The Buzz

Why Rand Paul Should Worry about 'America in Retreat'

Kentucky’s junior Senator, Rand Paul, announced his candidacy for President of the United States on Tuesday.  Senator Paul is young, energetic and one of the genuinely nice guys in American politics.  His positions on cutting the staggering federal debt by taming “Big Government” and curbing the NSA’s surveillance of law abiding Americans are attractive to Republicans, Independents and even many Democrats.

Four years ago, Senator Paul's personality and platform may be earned him the GOP nomination.  His announcement comes, however, at a time when Speaker John Boehner, summed up the concerns of many in a Politico interview: “it’s just that the world is on fire. And I don’t think enough Americans or enough people in the administration understand how serious the problems that we’re facing in the world are.”

Russia’s 1930s-style invasion and occupation of Crimea and Eastern Ukraine, the rise of a cruel ISIS caliphate in Syria and Iraq, Iran’s new archipelago of influence stretching from Beirut on the Mediterranean to Yemen on the Arabian Sea, China’s virtual annexation of the South and East China Seas through man-made islands and Air Defense Identification Zones, not to mention North Korea’s continued development of both nuclear weapons and the means to deliver them, all portend a far more dangerous world than Americans are accustomed to living in.

Senator Paul’s isolationist tendencies have lead to out-of-the-mainstream statements on the Middle East such as: “we should realize that the interventionists are calling for Islamic rebels to win in Syria and for the same Islamic rebels to lose in Iraq.” His perceived softness on Russian expansionism may arise from his remark that “[s]ome on our side are so stuck in the Cold War era that they want to tweak Russia all the time and I don’t think that is a good idea.”  He added that, “I think we need to have a respectful–sometimes adversarial–but a respectful relationship with Russia.”  Unlike the other GOP candidates, who have harshly condemned President Obama's nuclear framework with Iran's Supreme Leader, Senator Paul said yesterday that he is keeping an "open mind" on the deal.  Such comments have been easy targets for conservative foreign policy commentators such as Christian Whiton, who put Senator Paul squarely in the “blame America first” crowd in a September 2014 Breitbart opinion piece.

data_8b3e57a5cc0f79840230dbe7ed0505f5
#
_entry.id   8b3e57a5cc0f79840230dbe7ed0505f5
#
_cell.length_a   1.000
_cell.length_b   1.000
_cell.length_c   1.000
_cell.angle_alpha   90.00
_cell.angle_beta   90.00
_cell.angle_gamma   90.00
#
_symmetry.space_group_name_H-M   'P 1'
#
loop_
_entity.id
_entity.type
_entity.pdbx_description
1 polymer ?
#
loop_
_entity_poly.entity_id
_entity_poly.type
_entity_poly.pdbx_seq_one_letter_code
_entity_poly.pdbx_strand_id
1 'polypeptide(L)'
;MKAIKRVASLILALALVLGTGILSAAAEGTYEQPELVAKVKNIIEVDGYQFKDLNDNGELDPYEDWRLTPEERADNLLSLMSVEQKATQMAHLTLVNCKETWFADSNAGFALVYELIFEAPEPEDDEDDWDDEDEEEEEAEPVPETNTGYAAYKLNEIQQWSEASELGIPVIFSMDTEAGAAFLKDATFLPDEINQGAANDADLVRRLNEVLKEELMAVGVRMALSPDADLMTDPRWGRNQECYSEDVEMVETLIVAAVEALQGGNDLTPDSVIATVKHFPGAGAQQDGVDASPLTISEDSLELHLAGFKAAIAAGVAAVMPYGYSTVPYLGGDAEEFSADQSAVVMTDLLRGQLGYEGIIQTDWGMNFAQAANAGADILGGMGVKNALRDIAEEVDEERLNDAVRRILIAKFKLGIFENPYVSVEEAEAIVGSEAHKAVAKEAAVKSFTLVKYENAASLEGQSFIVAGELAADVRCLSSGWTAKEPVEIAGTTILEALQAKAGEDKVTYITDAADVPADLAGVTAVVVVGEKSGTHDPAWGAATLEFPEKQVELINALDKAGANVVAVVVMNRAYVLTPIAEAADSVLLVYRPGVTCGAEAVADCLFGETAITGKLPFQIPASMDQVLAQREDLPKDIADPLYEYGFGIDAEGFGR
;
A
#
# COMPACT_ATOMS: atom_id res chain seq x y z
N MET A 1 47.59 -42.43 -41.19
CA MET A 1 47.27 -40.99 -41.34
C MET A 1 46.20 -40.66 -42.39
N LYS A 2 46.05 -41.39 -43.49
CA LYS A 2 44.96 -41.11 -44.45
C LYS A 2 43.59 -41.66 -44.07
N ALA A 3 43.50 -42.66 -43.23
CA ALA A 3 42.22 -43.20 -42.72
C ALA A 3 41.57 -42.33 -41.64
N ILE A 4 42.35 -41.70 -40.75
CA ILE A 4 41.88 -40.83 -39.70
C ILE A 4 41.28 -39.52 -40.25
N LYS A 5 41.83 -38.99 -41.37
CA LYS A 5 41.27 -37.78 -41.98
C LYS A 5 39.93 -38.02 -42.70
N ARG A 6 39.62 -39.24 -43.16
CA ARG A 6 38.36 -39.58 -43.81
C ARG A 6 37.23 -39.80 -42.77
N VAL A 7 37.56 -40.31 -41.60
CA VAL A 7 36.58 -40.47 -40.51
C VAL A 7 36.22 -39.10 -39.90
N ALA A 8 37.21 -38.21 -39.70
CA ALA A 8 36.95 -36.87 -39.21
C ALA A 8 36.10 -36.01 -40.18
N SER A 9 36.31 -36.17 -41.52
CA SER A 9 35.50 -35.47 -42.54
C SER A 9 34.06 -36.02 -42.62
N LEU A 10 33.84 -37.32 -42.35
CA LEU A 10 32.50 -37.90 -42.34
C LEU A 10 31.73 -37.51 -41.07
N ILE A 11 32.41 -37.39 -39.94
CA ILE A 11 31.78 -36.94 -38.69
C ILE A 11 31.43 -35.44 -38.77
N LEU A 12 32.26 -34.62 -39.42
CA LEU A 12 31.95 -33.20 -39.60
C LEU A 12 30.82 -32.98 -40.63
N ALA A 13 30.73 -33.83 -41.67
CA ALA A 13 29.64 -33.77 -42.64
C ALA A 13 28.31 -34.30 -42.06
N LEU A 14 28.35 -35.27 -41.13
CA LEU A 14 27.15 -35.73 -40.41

A more serious concern for Senator Paul is Pulitzer prize-winning Wall Street Journal columnist Bret Stephens’ recent book, “America in Retreat: The New Isolationism and the Coming Global Disorder (Sentinel 2014).”  Stephen’s book has become mandatory reading for national security experts advising GOP candidates.  With a respectful dissertation on the roots and appeal of American isolationism, Stephens places both President Barrack Obama and Senator Paul in that tradition.

Stephens writes: “[a]s for Paul, he espouses a form of Realism that amounts to a prescription for downsizing U.S. commitments abroad as part of a broader package of downsizing Big Government at home.  As he told a roomful of college students when he was gearing up for a run for the Senate in 2009, ‘you have to decide if we have an expansionist foreign policy that believes that we have to have 750 military bases in 130 countries, or whether our foreign policy should be a little more directed toward what the founding fathers talked about and that is more defense of our country and less offensive type of foreign policy.’” (97-98.)

Stephens’ thesis, however, is that this new isolationism espoused by President Obama, on the progressive left, and Senator Paul, on the libertarian right, opens the door for dictators, tyrants and terrorists to fill the vacuum left by a retreating and disengaged America. Speaker Boehner’s characterization of a “world on fire” and headlines reporting the latests attacks by Islamic extremists and daily advances of Russian separatists appear to vindicate Stephens’ argument.  Senator Paul is, thus, placed in an extraordinarily difficult position, especially with GOP primary voters. 

Stephens ends his book by arguing that America remains fundamentally strong and that “retreat”, unlike “decline”, is a policy choice.  He posits that liberty at home and abroad rests on “American power with the reach and credibility to keep our enemies in check and far away; power that fosters global conditions of predictability, prosperity, decency and freedom.” (230.)  “When the thugs and scofflaws show up in your neighborhood, as they sometimes do,” says Stephens, “you’ll be grateful to know that cop (America) is still walking his old beat, a reassuring presence in a still-dangerous world.”  (231.)

In a Republican primary where the leading candidates – Governor Scott Walker, former Governor Jeb Bush, and Senators Marco Rubio and Ted Cruz – are all echoing Ronald Reagan’s “peace through strength” maxim, Stephens’ book, with its focus on and dissection of the Obama/Paul foreign policy, has made it almost impossible for Senator Paul to make a similar claim on Reagan’s legacy. 

Robert C. O'Brien is the California managing Partner of a national law firm. He served as a U.S. Representative to the United Nations and was a Senior Advisor to Governor Mitt Romney. His writings on foreign policy and national security are available at www.robertcobrien.com. He can be followed on Twitter: @robertcobrien.

Image: Flickr/Michael Vadon